Huawei has swooped onto SanDisk for flash DIMMs to soup up its RH8100 servers.
Flash DIMMs plug lumps of large NAND storage straight into a system's CPU memory bus rather than the slower PCIe bus that server flash cards typically use. The benefit, in theory, is that applications run faster because they wait less for IO – all the hot data they need is sitting in chunks of flash coupled to the host processors.
SanDisk brands its technology as ULLtraDIMMs, and Huawei is the third server maker to tap it up. The first was IBM with x86 machines in its x Server line, which is now being sold to Lenovo. Supermicro was the second, and Huawei completes a hat trick.
We are still waiting for Dell, HP and Cisco to pick the technology – that would represent mainstream success for SanDisk.
The 8U rack-mount eight-socket RH8100 V3 uses Intel Brickland CPUs; those are Xeon E7-8800 v2 processors with up to 120 cores. Huaewei's partitioning design allows the machines to be used as two four-socket severs. There's space for up to 192 DDR3 DIMMs. Loading it up with ULLtraDIMMs means 50 per cent less latency than PCIe flash technology, according to Huawei.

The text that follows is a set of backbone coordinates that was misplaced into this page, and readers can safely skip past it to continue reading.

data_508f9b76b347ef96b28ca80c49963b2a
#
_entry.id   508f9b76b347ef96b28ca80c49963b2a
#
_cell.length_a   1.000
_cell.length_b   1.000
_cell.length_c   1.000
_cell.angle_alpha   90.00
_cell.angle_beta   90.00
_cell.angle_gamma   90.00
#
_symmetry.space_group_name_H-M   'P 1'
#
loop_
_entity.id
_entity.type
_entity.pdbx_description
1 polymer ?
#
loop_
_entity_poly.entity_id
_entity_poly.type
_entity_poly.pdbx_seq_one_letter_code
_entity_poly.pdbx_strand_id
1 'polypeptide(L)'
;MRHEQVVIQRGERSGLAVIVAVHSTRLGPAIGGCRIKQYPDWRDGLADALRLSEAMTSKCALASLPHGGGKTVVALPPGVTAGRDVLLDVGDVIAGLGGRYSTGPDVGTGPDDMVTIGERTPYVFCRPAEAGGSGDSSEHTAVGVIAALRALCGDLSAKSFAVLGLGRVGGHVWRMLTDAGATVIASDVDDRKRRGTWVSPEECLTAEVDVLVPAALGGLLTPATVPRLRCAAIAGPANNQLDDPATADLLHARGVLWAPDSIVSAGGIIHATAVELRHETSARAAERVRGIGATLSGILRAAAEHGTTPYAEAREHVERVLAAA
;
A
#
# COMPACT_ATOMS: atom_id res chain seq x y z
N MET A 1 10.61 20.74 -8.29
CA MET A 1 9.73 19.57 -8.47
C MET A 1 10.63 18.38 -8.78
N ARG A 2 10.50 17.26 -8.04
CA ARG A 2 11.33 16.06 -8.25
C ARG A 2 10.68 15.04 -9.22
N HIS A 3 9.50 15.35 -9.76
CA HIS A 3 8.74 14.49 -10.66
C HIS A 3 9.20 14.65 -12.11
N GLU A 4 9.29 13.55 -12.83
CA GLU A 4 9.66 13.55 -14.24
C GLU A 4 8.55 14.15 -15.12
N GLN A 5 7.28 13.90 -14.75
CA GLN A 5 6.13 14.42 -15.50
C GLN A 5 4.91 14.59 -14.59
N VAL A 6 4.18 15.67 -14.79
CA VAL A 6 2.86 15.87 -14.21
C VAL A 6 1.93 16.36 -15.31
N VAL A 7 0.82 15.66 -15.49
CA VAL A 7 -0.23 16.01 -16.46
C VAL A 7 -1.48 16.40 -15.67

Huawei's benchmarking of SanDisk's ULLtraDIMMs recorded an access latency shorter than five microseconds. It calculates its RH8100 V3 rack servers will deliver more than a 100 per cent increase in random write performance, using a 4 x 400GB RAID 0 disk set up.
The company intends to offer ULLtraDIMMS as part of a Huawei cache system for database and virtualization deployments.
Qiu Long, Huawei's IT product line president of server business, talked of customers getting more "performance per watt [and] per square foot with innovations in power savings and cooling, as well as increased compute and storage density."
The business prospects for SanDisk are good; Sino-Bridges Research and Consulting says its market research for 2014 suggests Huawei’s servers are ranked as the top server choice for cloud and mobility ... in China.
Will Cisco, Dell and HP jump on the ULLtraDIMM roundabout, too? It seems inevitable. We wonder if flash foundry suppliers will look to license the technology, paving the way for, let's say, Micron, Toshiba and and Samsung flash DIMMs? At present it looks like SanDisk has an effective monopoly. ®